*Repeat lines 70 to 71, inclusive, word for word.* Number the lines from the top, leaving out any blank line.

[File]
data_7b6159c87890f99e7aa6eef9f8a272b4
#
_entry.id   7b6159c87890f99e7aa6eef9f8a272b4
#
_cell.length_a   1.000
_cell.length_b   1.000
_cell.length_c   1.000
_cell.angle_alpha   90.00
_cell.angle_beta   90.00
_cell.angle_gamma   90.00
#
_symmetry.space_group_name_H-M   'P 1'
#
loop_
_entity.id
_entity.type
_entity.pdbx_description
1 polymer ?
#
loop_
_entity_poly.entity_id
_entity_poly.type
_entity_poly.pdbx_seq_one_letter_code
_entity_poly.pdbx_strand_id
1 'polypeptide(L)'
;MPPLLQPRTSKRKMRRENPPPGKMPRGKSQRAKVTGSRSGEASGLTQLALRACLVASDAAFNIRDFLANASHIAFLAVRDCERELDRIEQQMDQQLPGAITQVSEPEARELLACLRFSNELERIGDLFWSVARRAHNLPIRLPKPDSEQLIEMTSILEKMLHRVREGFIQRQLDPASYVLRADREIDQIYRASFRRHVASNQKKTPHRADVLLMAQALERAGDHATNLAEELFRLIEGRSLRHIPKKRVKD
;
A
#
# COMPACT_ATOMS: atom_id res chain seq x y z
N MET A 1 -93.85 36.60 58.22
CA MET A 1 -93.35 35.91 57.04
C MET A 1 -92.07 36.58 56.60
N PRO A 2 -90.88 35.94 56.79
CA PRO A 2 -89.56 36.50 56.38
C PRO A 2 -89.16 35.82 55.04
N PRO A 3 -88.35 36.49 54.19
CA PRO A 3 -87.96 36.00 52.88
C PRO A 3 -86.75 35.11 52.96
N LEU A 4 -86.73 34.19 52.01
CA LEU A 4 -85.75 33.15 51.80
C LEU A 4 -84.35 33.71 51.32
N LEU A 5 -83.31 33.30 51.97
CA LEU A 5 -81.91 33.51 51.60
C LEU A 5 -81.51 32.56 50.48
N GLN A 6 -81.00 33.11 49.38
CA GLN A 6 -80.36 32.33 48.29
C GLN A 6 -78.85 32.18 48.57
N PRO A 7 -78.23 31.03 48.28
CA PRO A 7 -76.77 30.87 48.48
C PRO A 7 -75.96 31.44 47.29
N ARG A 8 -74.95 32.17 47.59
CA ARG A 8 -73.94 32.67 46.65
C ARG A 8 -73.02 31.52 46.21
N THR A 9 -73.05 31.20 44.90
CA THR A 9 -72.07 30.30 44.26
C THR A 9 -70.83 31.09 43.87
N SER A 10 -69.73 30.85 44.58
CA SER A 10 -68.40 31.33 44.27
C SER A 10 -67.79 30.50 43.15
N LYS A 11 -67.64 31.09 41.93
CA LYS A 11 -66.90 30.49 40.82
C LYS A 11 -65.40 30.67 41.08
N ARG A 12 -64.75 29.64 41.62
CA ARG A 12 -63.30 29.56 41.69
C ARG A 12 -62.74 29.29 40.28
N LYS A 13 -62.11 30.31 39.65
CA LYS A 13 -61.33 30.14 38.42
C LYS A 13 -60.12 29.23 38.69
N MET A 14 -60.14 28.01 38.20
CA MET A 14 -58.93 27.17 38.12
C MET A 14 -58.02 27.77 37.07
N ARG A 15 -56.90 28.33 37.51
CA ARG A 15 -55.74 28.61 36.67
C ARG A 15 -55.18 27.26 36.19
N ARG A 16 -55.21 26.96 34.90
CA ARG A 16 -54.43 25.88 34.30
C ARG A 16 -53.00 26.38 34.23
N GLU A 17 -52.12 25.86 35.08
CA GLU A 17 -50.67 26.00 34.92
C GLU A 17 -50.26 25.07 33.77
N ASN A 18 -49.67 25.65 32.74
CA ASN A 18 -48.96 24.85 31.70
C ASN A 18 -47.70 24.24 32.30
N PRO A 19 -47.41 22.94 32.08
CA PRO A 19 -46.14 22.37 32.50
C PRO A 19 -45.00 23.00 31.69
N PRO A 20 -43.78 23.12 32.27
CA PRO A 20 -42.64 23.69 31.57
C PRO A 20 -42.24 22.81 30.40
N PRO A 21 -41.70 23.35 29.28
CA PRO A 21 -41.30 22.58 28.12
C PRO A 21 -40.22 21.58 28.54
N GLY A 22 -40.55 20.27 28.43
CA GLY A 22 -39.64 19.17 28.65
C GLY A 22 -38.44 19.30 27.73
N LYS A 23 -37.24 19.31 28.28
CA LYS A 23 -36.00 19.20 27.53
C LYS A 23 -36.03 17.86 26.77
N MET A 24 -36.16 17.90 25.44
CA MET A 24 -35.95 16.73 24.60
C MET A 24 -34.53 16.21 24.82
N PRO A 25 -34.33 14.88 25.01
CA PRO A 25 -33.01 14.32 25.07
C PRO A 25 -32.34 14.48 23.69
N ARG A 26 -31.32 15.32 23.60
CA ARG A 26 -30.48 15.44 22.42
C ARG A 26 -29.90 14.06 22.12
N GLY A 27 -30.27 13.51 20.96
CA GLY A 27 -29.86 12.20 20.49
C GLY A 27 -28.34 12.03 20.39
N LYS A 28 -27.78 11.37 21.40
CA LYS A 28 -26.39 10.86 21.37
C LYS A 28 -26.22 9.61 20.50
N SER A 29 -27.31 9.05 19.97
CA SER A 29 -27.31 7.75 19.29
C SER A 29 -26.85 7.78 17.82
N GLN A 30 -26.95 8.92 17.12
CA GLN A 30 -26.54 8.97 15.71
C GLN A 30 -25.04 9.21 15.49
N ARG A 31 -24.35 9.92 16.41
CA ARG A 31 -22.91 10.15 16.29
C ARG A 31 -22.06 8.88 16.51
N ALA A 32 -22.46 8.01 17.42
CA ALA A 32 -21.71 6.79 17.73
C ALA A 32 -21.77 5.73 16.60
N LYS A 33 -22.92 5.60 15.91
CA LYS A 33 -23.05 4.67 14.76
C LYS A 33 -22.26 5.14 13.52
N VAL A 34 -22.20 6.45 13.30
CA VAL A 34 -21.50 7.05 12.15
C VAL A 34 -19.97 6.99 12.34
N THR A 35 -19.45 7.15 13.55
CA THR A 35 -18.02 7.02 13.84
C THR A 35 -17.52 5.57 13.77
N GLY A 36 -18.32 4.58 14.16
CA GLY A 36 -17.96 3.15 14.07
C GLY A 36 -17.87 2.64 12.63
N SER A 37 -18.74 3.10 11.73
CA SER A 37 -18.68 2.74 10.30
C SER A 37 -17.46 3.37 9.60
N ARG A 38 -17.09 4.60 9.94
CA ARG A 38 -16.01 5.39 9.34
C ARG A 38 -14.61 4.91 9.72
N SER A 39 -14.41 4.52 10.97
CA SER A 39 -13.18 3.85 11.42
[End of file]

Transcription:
N MET A 14 -60.14 28.01 38.20
CA MET A 14 -58.93 27.17 38.12